Scientists have mapped sheepdogs' two secret tricks

  • 27 August 2014
Sheepdog and flock

It only takes one farmer and a sheepdog to round up a flock of sheep and now a study has revealed how they do it.

Scientists put trackers on a flock of sheep and watched how they moved around in response to the sheepdog.

The findings showed revealed two main tricks used by the dogs.

First the sheepdog learns how to make the sheep come together in a group. Then when the sheep are together, the dog pushes them forwards.

Image copyright AJ Morton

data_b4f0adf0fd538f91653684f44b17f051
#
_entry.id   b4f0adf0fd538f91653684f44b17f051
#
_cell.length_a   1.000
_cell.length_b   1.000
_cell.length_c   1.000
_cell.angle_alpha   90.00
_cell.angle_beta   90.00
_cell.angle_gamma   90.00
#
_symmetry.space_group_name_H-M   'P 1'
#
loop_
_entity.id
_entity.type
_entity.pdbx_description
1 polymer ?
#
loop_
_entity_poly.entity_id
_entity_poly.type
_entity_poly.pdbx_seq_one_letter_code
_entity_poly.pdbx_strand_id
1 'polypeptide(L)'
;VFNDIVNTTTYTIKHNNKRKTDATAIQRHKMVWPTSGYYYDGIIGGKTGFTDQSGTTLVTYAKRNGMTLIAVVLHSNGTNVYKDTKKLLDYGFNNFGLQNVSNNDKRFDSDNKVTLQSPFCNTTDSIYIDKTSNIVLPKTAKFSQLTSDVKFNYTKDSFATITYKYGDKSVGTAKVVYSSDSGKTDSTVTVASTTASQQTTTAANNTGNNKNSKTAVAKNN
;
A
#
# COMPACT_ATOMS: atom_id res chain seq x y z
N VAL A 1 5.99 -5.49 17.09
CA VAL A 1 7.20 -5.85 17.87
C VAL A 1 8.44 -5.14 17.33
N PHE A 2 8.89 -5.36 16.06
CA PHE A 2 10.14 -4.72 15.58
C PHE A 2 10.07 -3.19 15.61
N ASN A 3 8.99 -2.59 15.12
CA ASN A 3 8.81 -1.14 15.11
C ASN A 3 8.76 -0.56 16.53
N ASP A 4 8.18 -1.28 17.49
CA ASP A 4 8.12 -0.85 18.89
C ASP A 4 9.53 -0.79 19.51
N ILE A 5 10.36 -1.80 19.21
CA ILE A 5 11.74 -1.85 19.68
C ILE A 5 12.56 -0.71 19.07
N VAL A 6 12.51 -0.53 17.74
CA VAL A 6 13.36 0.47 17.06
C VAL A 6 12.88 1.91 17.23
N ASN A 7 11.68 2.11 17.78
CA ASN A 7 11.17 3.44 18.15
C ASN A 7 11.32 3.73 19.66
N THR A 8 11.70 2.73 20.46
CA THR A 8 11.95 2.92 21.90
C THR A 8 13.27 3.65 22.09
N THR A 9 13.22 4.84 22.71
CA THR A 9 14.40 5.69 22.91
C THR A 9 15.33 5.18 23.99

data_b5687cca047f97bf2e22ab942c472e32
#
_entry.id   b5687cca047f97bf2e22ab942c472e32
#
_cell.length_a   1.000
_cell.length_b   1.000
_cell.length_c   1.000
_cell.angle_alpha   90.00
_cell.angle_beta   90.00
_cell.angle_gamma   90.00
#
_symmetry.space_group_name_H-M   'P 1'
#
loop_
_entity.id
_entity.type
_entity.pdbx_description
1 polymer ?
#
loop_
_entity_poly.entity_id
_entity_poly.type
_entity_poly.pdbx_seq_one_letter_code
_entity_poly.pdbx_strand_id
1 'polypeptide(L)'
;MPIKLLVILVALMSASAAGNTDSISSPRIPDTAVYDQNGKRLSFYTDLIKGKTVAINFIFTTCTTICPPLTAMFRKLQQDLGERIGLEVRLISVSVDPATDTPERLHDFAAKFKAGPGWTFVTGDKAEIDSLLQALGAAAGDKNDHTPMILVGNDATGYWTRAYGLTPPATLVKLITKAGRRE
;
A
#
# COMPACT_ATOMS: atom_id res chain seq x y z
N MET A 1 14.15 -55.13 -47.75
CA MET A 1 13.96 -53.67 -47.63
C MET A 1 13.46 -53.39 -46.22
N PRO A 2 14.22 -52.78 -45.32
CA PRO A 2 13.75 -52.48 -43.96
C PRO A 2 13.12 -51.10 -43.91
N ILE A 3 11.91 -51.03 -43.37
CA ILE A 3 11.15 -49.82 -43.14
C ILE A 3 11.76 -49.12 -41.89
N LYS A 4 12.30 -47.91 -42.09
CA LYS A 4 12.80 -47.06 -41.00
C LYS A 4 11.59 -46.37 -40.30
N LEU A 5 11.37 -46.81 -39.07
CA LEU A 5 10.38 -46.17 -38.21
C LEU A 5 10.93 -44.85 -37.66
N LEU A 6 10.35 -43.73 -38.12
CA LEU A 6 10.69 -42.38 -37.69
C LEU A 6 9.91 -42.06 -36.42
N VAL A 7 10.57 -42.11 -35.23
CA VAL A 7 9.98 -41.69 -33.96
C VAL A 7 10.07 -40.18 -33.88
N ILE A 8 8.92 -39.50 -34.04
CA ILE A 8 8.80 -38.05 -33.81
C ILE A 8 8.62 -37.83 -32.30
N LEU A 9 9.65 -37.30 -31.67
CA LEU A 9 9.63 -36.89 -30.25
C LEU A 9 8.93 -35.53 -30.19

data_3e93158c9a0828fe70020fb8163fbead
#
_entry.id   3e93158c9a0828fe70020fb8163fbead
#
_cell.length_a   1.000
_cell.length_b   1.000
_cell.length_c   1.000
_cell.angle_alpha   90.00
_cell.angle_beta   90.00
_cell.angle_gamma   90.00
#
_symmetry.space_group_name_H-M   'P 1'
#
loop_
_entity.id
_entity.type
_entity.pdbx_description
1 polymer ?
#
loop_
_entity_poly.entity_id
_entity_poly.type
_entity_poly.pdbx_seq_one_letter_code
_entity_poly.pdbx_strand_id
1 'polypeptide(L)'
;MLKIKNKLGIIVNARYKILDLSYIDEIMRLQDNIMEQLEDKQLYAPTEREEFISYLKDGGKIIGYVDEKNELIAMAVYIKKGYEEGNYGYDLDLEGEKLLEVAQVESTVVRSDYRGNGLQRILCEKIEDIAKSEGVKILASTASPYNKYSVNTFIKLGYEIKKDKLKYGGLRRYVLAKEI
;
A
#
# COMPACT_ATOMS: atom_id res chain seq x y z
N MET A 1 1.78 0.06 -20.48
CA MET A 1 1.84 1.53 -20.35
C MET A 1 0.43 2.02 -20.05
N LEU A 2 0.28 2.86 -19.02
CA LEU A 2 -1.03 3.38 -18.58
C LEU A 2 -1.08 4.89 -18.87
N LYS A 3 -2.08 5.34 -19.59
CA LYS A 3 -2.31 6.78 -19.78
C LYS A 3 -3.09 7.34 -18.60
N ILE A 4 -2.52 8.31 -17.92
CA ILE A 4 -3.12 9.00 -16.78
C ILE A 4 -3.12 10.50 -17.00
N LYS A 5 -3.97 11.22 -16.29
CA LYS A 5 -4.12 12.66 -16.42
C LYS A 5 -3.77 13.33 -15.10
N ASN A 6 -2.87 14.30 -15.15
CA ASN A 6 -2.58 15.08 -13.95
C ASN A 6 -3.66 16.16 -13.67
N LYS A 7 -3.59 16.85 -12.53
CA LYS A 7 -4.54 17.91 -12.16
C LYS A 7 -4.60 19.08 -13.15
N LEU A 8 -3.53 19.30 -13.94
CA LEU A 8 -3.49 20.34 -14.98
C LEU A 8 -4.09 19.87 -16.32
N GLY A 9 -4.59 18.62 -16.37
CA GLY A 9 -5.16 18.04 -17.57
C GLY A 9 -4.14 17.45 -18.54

Image caption GPS devices were strapped to sheep in order to track their movements

Dr Andrew King of Swansea University was involved in the study and said: "One of the things that sheep are really good at is responding to a threat by working with their neighbours. It's the selfish herd theory: put something between the threat and you. Individuals try to minimise the chance of anything happening to them, so they move towards the centre of a group."

The findings could be used to develop a 'shepherd robot' but some farmers are not convinced it would be as good as a dog.

The study's results could also be used to develop robots for controlling crowds or cleaning up an oil spill.

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